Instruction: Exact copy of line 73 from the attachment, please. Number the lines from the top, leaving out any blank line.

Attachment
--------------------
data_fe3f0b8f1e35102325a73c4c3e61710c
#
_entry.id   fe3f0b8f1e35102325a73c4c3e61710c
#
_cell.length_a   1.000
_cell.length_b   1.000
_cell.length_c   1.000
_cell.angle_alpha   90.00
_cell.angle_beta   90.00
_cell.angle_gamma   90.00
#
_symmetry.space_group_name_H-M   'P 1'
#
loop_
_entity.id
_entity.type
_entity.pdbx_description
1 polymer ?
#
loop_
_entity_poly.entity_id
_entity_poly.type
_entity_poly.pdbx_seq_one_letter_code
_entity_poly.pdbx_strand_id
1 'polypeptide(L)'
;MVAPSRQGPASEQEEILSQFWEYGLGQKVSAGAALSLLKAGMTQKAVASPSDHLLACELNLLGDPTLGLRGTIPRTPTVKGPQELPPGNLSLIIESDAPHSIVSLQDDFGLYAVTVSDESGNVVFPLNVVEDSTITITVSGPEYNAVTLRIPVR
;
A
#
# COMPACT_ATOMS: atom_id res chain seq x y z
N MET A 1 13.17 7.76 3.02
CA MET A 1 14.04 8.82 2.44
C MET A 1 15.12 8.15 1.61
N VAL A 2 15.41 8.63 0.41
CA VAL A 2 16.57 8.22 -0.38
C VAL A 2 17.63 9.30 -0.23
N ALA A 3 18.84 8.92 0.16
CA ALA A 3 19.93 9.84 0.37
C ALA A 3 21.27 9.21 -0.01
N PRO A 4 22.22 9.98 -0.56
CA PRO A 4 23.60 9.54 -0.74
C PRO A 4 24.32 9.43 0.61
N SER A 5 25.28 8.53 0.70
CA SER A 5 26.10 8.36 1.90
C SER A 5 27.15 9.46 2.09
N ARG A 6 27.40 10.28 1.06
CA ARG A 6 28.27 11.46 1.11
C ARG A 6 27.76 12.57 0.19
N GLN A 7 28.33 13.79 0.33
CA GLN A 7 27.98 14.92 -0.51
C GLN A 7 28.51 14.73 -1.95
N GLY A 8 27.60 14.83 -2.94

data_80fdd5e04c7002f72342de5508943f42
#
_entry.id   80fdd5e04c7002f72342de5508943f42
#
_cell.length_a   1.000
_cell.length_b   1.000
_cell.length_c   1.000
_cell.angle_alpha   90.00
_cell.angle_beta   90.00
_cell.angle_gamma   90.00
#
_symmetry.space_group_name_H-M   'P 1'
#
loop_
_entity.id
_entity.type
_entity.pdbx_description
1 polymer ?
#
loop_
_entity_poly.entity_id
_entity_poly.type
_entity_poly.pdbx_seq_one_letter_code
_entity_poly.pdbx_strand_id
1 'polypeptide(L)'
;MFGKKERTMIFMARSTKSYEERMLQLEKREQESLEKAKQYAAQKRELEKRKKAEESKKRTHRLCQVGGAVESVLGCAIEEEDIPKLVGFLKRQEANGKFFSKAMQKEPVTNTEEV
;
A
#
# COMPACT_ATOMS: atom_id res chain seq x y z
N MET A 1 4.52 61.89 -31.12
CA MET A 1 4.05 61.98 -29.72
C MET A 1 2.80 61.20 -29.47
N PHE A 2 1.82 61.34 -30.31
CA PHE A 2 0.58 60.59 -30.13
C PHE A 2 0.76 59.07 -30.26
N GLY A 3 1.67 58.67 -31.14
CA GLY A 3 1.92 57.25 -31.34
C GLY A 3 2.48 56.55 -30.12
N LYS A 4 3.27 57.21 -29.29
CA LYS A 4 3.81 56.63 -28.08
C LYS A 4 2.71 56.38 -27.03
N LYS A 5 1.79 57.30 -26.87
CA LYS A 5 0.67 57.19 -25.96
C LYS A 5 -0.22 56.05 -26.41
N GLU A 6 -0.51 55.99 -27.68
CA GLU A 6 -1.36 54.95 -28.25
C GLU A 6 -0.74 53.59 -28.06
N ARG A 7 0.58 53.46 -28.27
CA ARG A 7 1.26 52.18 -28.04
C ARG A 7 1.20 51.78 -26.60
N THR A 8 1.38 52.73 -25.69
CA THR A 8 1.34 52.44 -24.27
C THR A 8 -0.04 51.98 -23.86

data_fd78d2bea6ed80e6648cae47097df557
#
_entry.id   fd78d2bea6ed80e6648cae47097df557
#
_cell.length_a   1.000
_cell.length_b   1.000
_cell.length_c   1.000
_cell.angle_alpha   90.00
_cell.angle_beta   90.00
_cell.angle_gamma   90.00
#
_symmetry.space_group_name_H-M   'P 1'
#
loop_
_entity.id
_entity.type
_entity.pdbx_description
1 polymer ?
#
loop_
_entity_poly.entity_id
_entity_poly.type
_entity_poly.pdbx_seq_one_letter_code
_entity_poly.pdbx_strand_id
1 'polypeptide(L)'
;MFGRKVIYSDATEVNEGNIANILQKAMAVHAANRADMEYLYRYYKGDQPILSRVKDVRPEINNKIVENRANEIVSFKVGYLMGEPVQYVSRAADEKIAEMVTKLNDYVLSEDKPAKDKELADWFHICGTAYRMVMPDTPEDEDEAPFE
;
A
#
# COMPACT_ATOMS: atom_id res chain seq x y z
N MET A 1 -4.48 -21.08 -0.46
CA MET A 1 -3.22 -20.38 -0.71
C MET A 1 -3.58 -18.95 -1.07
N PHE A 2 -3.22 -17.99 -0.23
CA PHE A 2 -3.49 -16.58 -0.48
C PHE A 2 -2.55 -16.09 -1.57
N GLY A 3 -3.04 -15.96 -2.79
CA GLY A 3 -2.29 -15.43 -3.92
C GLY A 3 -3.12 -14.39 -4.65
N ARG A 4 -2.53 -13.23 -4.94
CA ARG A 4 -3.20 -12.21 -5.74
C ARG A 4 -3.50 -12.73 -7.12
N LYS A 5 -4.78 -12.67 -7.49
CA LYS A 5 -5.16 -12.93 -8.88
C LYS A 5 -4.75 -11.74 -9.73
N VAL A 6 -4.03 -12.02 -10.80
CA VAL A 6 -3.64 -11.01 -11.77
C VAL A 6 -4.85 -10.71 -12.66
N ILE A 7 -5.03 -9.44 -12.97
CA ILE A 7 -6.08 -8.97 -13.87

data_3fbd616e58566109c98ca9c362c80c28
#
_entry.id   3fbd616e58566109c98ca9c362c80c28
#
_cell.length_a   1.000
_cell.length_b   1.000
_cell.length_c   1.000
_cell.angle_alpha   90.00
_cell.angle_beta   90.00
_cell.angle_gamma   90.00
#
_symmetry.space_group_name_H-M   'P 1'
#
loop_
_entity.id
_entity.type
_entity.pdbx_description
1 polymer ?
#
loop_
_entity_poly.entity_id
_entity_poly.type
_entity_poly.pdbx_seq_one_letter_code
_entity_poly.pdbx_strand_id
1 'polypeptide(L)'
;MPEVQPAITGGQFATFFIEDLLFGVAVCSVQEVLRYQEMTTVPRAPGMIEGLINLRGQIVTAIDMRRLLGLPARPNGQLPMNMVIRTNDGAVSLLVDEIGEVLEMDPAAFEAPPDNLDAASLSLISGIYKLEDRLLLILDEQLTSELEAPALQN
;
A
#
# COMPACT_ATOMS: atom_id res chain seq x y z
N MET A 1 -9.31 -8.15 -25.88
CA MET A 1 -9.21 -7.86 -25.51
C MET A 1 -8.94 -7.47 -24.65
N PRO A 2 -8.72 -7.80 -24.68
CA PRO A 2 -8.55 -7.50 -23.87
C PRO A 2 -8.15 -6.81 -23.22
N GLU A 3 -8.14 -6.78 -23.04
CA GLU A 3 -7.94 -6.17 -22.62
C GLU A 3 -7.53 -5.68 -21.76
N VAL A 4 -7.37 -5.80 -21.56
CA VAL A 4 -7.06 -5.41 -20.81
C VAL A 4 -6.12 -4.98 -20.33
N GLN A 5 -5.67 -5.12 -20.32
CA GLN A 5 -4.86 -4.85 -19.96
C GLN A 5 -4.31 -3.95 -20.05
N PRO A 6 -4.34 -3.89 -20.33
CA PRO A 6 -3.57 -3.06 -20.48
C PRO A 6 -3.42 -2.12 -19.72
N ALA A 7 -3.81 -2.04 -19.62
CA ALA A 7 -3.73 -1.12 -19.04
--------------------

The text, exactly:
_entity_poly.entity_id